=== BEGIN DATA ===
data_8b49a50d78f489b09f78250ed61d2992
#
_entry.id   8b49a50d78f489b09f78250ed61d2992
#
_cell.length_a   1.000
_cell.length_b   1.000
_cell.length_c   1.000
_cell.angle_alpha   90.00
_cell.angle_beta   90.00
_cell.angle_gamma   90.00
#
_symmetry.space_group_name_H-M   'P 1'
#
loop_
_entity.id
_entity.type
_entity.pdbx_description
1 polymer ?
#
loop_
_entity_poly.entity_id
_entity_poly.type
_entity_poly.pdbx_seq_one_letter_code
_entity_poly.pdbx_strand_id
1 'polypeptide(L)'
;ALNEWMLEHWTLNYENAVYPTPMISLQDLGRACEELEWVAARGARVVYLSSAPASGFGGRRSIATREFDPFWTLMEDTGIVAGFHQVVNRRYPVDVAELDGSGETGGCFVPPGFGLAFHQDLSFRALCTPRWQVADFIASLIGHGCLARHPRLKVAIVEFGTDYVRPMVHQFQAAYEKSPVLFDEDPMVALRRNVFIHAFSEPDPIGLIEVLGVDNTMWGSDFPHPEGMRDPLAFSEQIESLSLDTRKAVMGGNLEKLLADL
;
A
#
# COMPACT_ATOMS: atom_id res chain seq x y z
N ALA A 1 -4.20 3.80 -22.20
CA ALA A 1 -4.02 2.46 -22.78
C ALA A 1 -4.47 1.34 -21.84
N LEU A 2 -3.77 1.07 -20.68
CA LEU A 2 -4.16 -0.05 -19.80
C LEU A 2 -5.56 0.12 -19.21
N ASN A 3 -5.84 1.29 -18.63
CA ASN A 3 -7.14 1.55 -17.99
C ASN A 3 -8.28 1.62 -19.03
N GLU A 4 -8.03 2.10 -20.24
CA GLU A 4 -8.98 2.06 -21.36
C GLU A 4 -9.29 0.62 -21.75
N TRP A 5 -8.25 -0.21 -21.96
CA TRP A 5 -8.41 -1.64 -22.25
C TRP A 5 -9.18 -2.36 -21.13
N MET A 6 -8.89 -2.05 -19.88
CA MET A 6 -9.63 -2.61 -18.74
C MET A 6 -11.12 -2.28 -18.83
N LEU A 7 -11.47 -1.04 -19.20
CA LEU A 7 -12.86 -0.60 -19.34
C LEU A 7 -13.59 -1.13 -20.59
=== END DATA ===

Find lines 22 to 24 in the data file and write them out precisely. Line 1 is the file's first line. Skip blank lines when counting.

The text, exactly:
_entity_poly.type
_entity_poly.pdbx_seq_one_letter_code
_entity_poly.pdbx_strand_id